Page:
5.7 Black-hole–neutron-star binaries

Until recently binaries consisting of a neutron star and a black hole received fewer attention than other types of systems. It was believed, and this was partially true, that this case could easily be handled once the cases of neutron star and black hole binaries were understood. However, such binaries are of evident observational interest and could be the most promising source of gravitational waves for ground-based detectors [28].

The first application of spectral methods to black-hole–neutron-star binaries can be found in [208Jump To The Next Citation Point]. The main approximation is to consider that the black hole is not influenced by the neutron star. Technically, this means that Einstein’s equations are split into two parts (i.e. as for neutron star binaries 5.5.2). However, the part of the fields associated with the black hole is fixed to its analytical value. As the fields are not solved for the black-hole part, the results should depend on the actual splitting, the equations being nonlinear. The part of the fields associated with the neutron star are solved using the standard setting for the Meudon group. Of course, this whole procedure is only valid if the black hole is much more massive than the neutron star and this is why [208] is limited to mass ratios of 10. In this particular case, it is shown that the results depend, to the level of a few percent, on the choice of splitting, which is a measure of the reached accuracy. It is also shown that the state of rotation of the star (i.e. synchronized or irrotational) has little influence on the results.

In [209Jump To The Next Citation Point] the equations of the extended thin-sandwich formulation are solved consistently. As for the neutron-star–binary case, two sets of spherical coordinates are used, one centered around each object. The freely specifiable variables are derived from the Kerr–Schild approach. Configurations are obtained with a moderate mass ratio of five. However, the agreement with post-Newtonian results is not very good and the data seem to be rather noisy (especially the deformation of the star).

Quasiequilibrium configurations based on a helical Killing vector and conformal flatness have been obtained independently by [108Jump To The Next Citation Point] and [210Jump To The Next Citation Point]. Both codes are based on the Lorene library [99Jump To The Next Citation Point] and use two sets of spherical coordinates. They differ mainly in their choice of boundary conditions for the black hole. However, it is shown in the erratum of [108] that the results match pretty well and are in very good agreement with post-Newtonian results. Mass ratios ranging from 1 to 10 are obtained in [210Jump To The Next Citation Point] and the emitted energy spectra are estimated. The work of [210] has been extended in [211], where the parameter space of the binary is extensively explored. In particular, the authors determine whether the end point of the sequences is due to an instability or to the mass-shedding limit. It turns out that the star is more likely to reach the mass-shedding limit if it is less compact and if the mass ratio between the black hole and the star is important, as expected.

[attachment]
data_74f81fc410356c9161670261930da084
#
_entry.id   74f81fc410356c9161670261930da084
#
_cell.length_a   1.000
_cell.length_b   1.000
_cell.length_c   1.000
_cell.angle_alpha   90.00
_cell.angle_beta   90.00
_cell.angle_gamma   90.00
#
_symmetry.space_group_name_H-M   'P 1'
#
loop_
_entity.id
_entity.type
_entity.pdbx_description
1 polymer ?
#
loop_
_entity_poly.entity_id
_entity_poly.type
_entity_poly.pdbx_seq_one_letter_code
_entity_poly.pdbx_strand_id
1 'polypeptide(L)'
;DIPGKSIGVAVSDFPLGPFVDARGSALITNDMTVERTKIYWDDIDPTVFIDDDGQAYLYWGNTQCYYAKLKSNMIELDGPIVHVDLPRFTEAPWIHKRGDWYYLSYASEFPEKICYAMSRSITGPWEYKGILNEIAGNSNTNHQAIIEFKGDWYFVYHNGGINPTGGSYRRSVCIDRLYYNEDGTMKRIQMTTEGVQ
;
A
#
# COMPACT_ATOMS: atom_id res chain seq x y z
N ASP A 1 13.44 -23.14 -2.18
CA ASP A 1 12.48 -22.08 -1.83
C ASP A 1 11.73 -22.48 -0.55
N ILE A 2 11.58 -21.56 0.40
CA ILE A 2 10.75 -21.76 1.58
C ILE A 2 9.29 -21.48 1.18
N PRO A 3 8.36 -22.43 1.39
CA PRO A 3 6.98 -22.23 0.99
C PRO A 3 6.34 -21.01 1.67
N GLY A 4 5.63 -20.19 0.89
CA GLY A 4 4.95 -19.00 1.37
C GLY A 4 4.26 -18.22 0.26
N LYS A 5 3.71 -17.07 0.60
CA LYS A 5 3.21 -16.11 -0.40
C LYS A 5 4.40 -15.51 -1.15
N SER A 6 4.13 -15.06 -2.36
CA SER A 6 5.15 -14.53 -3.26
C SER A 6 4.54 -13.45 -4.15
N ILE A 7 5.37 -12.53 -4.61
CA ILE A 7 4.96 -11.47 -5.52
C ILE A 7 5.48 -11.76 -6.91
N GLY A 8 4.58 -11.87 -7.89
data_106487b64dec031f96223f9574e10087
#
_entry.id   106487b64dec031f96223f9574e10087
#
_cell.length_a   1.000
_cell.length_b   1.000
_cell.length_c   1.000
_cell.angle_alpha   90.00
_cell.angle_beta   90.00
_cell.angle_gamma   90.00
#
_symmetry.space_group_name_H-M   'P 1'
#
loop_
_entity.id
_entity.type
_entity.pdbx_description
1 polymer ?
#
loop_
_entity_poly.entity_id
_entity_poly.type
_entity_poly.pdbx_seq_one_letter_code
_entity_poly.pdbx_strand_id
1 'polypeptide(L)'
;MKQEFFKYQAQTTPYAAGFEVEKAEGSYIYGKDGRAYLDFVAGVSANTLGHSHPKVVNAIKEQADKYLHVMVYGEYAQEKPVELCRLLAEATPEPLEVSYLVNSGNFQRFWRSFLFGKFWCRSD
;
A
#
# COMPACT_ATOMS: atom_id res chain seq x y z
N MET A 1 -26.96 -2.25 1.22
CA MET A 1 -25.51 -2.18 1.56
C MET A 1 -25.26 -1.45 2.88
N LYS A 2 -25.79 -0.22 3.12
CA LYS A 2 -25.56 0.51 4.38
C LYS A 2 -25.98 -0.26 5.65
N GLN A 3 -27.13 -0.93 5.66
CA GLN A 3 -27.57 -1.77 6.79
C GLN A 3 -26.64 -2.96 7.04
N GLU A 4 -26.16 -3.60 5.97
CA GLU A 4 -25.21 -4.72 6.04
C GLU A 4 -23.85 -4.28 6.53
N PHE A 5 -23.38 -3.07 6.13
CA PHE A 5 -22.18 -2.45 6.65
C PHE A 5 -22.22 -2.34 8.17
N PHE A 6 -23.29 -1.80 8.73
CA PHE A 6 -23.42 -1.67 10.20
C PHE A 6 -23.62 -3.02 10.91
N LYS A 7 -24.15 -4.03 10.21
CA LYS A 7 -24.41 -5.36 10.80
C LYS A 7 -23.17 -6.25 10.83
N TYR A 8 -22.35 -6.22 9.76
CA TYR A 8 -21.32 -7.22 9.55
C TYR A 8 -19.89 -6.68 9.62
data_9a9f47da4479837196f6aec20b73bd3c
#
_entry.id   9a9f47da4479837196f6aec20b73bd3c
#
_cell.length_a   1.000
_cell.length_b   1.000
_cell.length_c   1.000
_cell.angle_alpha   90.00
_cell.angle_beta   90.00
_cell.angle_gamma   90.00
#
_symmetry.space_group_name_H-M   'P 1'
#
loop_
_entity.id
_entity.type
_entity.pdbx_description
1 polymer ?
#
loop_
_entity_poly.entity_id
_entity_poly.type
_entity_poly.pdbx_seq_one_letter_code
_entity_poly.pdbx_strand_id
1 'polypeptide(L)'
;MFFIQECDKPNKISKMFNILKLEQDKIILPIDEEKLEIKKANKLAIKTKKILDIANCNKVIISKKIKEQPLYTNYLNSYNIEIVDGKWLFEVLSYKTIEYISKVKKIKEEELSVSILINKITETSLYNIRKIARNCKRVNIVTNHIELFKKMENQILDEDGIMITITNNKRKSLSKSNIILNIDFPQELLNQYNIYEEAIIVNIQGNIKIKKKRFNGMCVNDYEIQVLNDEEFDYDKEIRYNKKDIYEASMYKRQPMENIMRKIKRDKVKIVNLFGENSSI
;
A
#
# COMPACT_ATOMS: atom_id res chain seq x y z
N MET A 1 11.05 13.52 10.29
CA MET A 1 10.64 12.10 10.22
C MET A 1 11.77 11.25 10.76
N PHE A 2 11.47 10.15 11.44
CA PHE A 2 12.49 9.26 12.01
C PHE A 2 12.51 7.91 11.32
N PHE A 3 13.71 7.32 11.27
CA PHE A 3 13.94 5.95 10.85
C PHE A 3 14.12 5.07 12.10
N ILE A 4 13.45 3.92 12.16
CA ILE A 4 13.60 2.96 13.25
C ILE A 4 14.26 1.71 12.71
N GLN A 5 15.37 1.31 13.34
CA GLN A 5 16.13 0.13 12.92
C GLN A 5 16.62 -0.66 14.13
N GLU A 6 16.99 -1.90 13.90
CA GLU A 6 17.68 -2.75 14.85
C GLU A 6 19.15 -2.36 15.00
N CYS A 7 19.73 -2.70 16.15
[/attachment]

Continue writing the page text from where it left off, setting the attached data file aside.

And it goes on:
More recently, the Caltech/Cornell group has applied the spectral solver of [171Jump To The Next Citation Point, 167Jump To The Next Citation Point] in order to compute black-hole–neutron-star configurations [80Jump To The Next Citation Point]. Some extensions have been made to enable the code to deal with matter by making use of surface-fitting coordinates. Thanks to the domain decomposition used (analogous to the one of [171Jump To The Next Citation Point, 167Jump To The Next Citation Point]), the authors of [80] can reach an estimated accuracy − 5 5 × 10, which is better than the precision of previous works (by roughly an order of magnitude). Configurations with one spinning black hole and configurations with reduced eccentricity are also presented, along the lines of [168].

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